Murdoch University Research Repository

Welcome to the Murdoch University Research Repository

The Murdoch University Research Repository is an open access digital collection of research
created by Murdoch University staff, researchers and postgraduate students.

Learn more

Expression of Cutaneous Beta-2 Adrenoceptors is similar in patients with complex regional pain syndrome and Pain-Free controls

Finch, P.M.ORCID: 0000-0002-2717-054X, Visser, E., Morellini, N. and Drummond, P.D.ORCID: 0000-0002-3711-8737 (2019) Expression of Cutaneous Beta-2 Adrenoceptors is similar in patients with complex regional pain syndrome and Pain-Free controls. Pain Medicine, 21 (6). pp. 1199-1207.

Link to Published Version:
*Subscription may be required



Studies in rodents suggest that cutaneous beta-2 adrenoceptors (β2-ARs) mediate inflammation and pain after tissue injury and that inflammation and peripheral nerve injury trigger increases in neuronal β2-AR expression. Hence, the aim of this study was to investigate the expression of β2-ARs on keratinocytes and dermal nerves in patients with complex regional pain syndrome (CRPS).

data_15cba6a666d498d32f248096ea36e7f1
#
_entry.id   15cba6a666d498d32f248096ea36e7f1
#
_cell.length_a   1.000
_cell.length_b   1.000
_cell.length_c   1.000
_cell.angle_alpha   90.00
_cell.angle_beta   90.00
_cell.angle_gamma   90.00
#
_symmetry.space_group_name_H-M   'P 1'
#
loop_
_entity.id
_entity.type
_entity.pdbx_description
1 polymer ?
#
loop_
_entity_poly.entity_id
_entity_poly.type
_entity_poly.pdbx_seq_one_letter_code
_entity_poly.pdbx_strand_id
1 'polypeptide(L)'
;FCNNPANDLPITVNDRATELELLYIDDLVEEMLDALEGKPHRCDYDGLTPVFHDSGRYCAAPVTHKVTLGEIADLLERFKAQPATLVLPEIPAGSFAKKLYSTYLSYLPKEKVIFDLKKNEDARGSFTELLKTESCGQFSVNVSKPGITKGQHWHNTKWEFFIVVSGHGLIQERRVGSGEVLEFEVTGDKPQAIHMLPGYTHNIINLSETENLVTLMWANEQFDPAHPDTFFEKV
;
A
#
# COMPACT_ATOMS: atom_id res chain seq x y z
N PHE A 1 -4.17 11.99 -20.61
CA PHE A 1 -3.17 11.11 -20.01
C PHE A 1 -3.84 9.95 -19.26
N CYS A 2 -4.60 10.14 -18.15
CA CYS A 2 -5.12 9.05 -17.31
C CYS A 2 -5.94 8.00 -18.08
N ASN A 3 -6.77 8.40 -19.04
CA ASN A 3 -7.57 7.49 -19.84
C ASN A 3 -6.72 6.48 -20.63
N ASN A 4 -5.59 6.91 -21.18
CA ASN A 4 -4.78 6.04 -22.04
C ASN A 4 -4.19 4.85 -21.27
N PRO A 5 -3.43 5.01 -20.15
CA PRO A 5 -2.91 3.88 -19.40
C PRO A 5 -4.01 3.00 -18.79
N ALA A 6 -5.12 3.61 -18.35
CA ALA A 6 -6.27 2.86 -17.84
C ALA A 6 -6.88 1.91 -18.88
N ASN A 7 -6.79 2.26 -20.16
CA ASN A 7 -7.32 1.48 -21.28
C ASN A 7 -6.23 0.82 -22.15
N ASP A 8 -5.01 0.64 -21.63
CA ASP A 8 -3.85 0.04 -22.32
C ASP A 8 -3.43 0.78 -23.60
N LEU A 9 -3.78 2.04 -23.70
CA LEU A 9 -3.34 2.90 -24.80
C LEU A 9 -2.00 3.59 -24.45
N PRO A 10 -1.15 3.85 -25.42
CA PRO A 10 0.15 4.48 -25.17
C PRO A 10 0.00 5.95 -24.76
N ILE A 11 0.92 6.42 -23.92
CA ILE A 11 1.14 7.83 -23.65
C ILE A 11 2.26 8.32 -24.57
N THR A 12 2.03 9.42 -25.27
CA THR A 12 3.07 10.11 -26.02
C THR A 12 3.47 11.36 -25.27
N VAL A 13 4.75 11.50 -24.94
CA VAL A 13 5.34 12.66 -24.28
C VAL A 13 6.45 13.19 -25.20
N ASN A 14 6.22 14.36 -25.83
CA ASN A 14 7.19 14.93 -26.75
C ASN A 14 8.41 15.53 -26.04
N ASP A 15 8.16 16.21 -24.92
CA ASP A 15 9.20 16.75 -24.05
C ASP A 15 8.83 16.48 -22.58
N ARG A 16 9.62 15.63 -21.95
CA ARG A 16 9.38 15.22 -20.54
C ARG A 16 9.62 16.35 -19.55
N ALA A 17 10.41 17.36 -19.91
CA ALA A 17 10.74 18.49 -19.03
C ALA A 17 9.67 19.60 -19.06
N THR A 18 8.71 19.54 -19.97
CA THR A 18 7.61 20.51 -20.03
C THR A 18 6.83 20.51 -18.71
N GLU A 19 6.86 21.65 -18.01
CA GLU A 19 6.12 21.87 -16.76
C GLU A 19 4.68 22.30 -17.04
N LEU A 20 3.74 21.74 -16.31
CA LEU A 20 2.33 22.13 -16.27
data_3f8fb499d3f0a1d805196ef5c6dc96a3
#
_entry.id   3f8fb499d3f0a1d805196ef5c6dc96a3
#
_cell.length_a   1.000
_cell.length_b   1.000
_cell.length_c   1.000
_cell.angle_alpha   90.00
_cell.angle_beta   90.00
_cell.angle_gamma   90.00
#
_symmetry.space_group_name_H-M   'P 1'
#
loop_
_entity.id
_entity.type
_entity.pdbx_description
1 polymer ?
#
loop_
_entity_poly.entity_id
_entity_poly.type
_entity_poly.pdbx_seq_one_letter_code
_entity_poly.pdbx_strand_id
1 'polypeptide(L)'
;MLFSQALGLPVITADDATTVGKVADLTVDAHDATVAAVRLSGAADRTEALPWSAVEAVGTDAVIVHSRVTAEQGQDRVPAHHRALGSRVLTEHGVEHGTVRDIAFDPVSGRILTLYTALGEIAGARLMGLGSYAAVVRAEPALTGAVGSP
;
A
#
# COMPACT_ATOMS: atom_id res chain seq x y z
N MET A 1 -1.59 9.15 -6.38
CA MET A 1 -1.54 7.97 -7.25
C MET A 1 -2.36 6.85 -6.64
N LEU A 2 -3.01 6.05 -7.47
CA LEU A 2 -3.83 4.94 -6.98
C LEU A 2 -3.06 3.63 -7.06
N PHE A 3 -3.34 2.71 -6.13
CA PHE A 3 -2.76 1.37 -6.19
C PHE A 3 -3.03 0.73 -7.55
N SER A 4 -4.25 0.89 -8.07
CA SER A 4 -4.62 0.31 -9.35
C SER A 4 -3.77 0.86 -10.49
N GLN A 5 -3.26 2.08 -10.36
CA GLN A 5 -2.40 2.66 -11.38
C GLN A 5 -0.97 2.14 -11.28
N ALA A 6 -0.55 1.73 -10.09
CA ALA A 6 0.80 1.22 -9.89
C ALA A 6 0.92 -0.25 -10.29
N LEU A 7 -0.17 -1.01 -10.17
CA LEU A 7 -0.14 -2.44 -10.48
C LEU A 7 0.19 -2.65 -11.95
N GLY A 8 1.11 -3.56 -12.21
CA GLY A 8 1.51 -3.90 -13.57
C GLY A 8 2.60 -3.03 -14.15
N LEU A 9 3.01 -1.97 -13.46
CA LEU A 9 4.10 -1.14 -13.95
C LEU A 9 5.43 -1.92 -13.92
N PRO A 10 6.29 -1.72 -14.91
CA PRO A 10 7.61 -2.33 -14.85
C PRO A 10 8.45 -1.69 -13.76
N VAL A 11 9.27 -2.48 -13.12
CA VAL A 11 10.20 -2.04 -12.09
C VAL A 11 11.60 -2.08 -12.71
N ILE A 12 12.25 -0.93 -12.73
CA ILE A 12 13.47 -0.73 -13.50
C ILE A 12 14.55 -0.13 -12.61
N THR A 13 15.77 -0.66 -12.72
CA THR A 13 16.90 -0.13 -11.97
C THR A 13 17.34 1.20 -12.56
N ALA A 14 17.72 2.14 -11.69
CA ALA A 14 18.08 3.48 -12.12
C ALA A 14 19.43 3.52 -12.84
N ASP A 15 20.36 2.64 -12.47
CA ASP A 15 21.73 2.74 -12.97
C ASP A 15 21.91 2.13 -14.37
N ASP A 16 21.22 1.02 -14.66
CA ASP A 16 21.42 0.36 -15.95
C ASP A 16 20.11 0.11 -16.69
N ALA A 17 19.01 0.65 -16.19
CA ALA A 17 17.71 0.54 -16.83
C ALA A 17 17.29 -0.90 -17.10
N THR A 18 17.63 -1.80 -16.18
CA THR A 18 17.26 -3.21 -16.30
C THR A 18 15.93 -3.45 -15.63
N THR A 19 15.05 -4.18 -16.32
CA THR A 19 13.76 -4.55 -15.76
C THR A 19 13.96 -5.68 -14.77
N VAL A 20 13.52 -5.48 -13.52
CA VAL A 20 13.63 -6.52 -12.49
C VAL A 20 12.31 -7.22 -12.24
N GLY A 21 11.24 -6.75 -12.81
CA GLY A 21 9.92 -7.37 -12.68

Design, Setting, and Subjects

Fifty-eight patients with CRPS were recruited for this study. In addition, skin biopsies were obtained from 13 pain-free women and three pain-free men of similar age and sex distribution as the patients.


Quantitative sensory tests for assessing sensitivity to pressure, pinprick, light touch, heat, and cold were administered, and skin biopsies were obtained from the affected and contralateral limbs. Skin biopsies were also obtained from a similar site on the dorsal hand or foot of pain-free controls. Immunohistochemistry and confocal microscopy were used to identify β2-ARs on keratinocytes, dermal nerves, and blood vessels in the skin samples.


The distribution of β2-ARs in keratinocytes and nerves was similar in the affected and contralateral limbs of patients and was similar for target cells in patients and controls. However, elevated β2-AR expression in reticular nerve bundles was associated with heightened sensitivity to heat pain.


These findings do not support a major role of cutaneous β2-ARs in CRPS. However, activation of neuronal β2-ARs may contribute to thermal hyperalgesia in a subgroup of patients. Whether activation of β2-ARs on keratinocytes mediates inflammation early in the course of CRPS requires further investigation.

Item Type: Journal Article
Murdoch Affiliation(s): College of Science, Health, Engineering and Education
Publisher: Oxford University Press
Copyright: © 2020 American Academy of Pain Medicine
Item Control Page Item Control Page